After our ritual, the community enjoyed a pot-luck feast and the company of their fellow druids. The iron stove kept us warm inside the lodge, while a bonfire outside gave us an additional opportunity for fellowship with each other and the staff of Deeply Rooted Church.




Variations on the May Feast in the Hellenic Tradition(s)

While many of my pagan friends and colleagues are celebrating Beltane this weekend, those of us who identify with or practice within Hellenic paganism have a number of options on our celebratory calendar. Which deities will I honor? Will I emphasize the community/civic aspects of the holiday, or the agricultural cycle? What aspects of Hellenic culture correspond most closely to what the larger pagan world is celebrating? 

When it comes to answering questions such as these, Hellenic pagans are in luck. Ancient Greek religion does not require that we adhere to an orthodoxy in our practices or beliefs. In addition, Hellenic paganism is particularly rich in both its theology and mythology, so we have an enormous amount of material from which we can mine.

In other words, there are a lot of possibilities when it comes to celebrating the May Feast (or whatever you call this time around May 1). Here are a few ideas:

Observe the Festival of Thargelia

Thargelia is a summer festival observed during the first week of the month of Thargelion. The month and the festival are named “for the thargēlos or bread specially baked for the occasion from the first flour of the year and carried in procession to the altar” (Zaidman and Pantel, 38). Alternately, Burkert describes the Thargelia as coinciding with the beginning of the corn harvest (226). In both cases, it is clear that the festival marks a critical phase in the agricultural cycle.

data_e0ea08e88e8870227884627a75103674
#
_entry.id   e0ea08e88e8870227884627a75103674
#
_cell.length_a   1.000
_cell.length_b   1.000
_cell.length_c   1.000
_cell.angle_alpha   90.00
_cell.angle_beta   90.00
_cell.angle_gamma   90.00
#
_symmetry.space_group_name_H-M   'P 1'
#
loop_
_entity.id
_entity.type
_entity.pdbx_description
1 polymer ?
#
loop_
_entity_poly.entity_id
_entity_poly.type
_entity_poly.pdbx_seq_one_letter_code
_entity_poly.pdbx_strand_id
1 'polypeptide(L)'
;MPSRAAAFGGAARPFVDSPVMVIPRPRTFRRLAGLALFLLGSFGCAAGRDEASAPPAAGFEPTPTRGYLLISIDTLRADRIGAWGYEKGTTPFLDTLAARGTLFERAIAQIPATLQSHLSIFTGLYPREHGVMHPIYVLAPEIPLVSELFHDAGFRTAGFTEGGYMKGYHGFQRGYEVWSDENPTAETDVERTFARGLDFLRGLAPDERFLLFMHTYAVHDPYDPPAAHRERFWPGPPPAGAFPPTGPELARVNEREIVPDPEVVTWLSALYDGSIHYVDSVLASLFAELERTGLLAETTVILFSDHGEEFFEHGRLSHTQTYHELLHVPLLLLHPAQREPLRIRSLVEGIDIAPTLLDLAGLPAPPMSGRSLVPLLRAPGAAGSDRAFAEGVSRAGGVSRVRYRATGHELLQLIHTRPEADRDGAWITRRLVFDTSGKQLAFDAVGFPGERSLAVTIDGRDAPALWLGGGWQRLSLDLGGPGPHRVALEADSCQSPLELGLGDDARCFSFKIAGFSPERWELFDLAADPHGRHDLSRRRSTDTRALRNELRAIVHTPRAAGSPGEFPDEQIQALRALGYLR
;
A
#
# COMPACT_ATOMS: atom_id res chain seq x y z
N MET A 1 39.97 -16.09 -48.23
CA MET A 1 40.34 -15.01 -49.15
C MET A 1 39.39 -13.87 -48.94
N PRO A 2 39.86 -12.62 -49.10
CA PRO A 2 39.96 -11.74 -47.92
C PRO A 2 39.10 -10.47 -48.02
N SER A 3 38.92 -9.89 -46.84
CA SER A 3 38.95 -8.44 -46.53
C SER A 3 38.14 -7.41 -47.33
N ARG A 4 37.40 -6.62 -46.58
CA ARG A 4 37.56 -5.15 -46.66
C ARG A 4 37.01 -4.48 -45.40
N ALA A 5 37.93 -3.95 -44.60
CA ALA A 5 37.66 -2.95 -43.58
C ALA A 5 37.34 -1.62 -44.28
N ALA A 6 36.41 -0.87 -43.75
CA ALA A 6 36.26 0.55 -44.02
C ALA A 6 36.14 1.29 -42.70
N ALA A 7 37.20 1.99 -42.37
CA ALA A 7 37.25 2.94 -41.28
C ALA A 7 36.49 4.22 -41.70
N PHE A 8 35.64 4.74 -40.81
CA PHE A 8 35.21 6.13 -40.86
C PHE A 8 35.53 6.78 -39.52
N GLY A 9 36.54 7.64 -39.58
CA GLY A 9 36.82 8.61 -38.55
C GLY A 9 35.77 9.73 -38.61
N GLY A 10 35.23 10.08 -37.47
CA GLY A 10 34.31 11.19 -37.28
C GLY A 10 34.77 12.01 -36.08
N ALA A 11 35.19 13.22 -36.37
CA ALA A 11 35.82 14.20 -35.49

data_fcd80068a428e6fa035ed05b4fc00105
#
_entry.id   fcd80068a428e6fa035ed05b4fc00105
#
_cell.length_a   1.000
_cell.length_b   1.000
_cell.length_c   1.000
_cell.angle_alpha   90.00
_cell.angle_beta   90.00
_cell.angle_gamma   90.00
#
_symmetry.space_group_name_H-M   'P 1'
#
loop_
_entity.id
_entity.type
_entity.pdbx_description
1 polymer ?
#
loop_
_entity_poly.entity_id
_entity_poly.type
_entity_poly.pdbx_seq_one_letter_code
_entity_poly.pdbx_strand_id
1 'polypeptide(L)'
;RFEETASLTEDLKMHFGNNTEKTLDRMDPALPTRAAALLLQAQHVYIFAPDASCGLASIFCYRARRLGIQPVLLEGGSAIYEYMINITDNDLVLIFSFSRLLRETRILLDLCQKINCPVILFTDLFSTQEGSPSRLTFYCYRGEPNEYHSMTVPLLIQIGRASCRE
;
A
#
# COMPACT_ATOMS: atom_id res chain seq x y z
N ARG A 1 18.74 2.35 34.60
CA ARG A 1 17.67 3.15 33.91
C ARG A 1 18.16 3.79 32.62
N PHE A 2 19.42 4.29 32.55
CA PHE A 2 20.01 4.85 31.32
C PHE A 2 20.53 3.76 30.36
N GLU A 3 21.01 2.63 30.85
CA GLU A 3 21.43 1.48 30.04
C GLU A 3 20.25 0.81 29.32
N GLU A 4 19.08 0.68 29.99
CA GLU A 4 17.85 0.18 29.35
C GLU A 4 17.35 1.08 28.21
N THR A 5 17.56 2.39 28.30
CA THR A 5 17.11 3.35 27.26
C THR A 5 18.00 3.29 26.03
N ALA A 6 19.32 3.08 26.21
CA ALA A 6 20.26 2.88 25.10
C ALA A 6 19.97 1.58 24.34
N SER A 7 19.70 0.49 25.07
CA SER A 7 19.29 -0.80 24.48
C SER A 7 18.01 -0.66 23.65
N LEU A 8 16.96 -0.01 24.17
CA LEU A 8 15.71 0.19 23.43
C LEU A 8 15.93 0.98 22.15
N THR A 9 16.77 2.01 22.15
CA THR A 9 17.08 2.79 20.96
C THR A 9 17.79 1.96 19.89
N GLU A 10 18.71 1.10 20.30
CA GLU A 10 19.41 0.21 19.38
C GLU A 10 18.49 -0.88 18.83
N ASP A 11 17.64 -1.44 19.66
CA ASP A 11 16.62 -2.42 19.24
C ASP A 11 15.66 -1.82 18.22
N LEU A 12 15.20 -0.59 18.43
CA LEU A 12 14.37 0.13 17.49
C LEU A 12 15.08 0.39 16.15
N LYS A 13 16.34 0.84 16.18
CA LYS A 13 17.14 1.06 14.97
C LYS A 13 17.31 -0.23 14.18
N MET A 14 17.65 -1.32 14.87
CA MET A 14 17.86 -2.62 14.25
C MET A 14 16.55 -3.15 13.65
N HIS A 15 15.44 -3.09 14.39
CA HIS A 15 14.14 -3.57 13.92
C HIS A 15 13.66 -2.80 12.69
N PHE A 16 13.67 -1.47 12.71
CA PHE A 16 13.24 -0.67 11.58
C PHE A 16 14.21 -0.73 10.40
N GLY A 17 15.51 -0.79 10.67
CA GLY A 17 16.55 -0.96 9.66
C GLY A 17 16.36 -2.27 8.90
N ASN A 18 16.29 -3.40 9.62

More on that shortly. But Thargelia is also an occasion to mark the  birth two of the most important deities in Hellenic religion: the twins Artemis and Apollo.

Artemis & Apollo

My friends know that I can go on and on about these two. They are my patron deities and I’m something of an evangelical pagan when it comes to them. Have you heard the good news–er, I mean the very interesting and somewhat good news about the goddess Artemis? (Gotta work on that speech!) So today I will restrain myself and keep it simple. Why celebrate these two particular deities during the May Feast?

Of the two, Apollo’s significance is most obvious. He’s the god who controls (and hopefully prevents) crop blight and plagues such as mice and locusts. Honoring Apollo is a straightforward means of trying to keep the corn harvest safe.

Artemis’ connection to the agricultural cycles is less apparent, but she too plays an important function. As the deity whose domain includes wilderness, hunting, and birth, Artemis also plays a pivotal role in the livelihood of the ancient Greeks.

Demeter & Dionysus

Another alternative to the Thargelia would be to celebrate and honor Demeter and Dionysus. Not two deities that are usually associated with one another, but they share some important correspondences. Demeter is the deity of grain and all cultivated vegetation, while Dionysus’ realm includes wild plants (and wine!).